An international team led by Researchers from the Center for GeoGenetics at the Natural History Museum of Denmark, University of Copenhagen, discovered a 31-kilometre the wide meteorite impact crater buried beneath the ice sheet in Greenland's Hiawatha Glacier.
If confirmed, it would be the first impact crater discovered under one of Earth's continental ice sheets, said researcher from the University of Copenhagen in Denmark.
Signs of the crater were first detected by NASA's Operation Icebridge, an airborne mission that uses radar to track changes in ice on Greenland's ice sheet.
The researchers have been working for the last three years to verify their discovery, initially made in 2015.
All about the crater
According to the study published in the journal 'Science Advances,' the crater measures are more than 31 km in diameter, A special and bigger area than Paris and larger than Washington DC, which places it among the 25 largest impact craters on Earth.
What are impact craters?
In a remote area of northwest Greenland, an international team of scientists made stunning discovery, buried beneath more than a half-mile of ice. It's a meteor impact crater that's roughly 1,000 feet deep and bigger than Paris. Get more details: https://t.co/daLrVasRd3 pic.twitter.com/FWRzbYuY8L
NASA (@NASA) November 16, 2018
An impact crater is a circular depression on a surface referring to a planet, moon, asteroids, or other celestial bodies, caused by a collision of a smaller body (meteor) with the surface.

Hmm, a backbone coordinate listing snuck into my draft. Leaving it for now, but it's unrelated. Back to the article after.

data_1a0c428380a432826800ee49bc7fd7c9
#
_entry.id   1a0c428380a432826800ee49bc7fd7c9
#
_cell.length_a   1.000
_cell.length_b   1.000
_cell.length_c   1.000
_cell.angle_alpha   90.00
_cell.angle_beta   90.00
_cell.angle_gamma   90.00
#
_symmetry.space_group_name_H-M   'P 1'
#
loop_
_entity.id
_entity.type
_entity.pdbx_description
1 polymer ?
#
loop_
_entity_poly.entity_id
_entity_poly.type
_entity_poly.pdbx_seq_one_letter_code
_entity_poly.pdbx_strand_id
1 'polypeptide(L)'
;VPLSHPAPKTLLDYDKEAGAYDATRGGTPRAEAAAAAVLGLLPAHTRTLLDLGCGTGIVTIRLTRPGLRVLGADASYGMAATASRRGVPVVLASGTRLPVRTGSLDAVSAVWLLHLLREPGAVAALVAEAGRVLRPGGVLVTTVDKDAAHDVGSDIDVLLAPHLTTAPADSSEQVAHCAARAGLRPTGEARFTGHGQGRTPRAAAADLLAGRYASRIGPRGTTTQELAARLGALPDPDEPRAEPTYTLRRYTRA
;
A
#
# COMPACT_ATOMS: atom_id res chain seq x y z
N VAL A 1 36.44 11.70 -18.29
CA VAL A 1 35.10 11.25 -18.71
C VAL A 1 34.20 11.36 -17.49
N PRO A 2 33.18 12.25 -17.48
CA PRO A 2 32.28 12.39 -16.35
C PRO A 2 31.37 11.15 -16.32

How did such a big crater form?
Map of the bedrock topography of the ice sheet and ice-free land surrounding the Hiawatha impact crater. The structure is 31 km (Image: Natural History Museum of Denmark)
The crater is formed when a kilometre-wide iron meteorite smashed into northern Greenland but has been hidden under nearly a kilometer of ice.
"The crater is exceptionally well-preserved, and that is surprising because glacier ice is an incredibly efficient erosive agent "That would quickly removed traces of the impact," said Professor Kurt H Kjaer from the Natural History Museum of Denmark.
"So far, it has not been possible to form it after ice began to cover Greenland, so it was more than three million years old and as recently as 12,000 years ago – toward the end of the last ice age, "he said.
When was it first discovered?
Close-up of the northwestern ice-sheet margin in Inglefield Land. The Hiawatha impact crater was discovered beneath the semi-circular ice margins (Image: Natural History Museum of Denmark)
The crater was first discovered in July 2015 as the researchers inspected a new map of the topography beneath Greenland's ice-sheet.
"Previous measurements of Hiawatha Glacier radar were part of a long-term NASA effort to map Greenland's changing ice cover," Joe MacGregor, a glaciologist with NASA, explains.
"What we really needed to test was a dedicated radar survey there. The details of a circular circular rim, central uplift, disturbed and undisturbed ice layering, and basal debris – it's all there. "
They noticed a huge, but undetected circular depression under Hiawatha Glacier, sitting at the very edge of the ice sheet in northern Greenland.
"We immediately knew this was a special time it became clear that it would be difficult to confirm the origin of the depression," said Kjaer.
The 20-tonne iron meteorite sits in the courtyard at the Geological Museum in Copenhagen.
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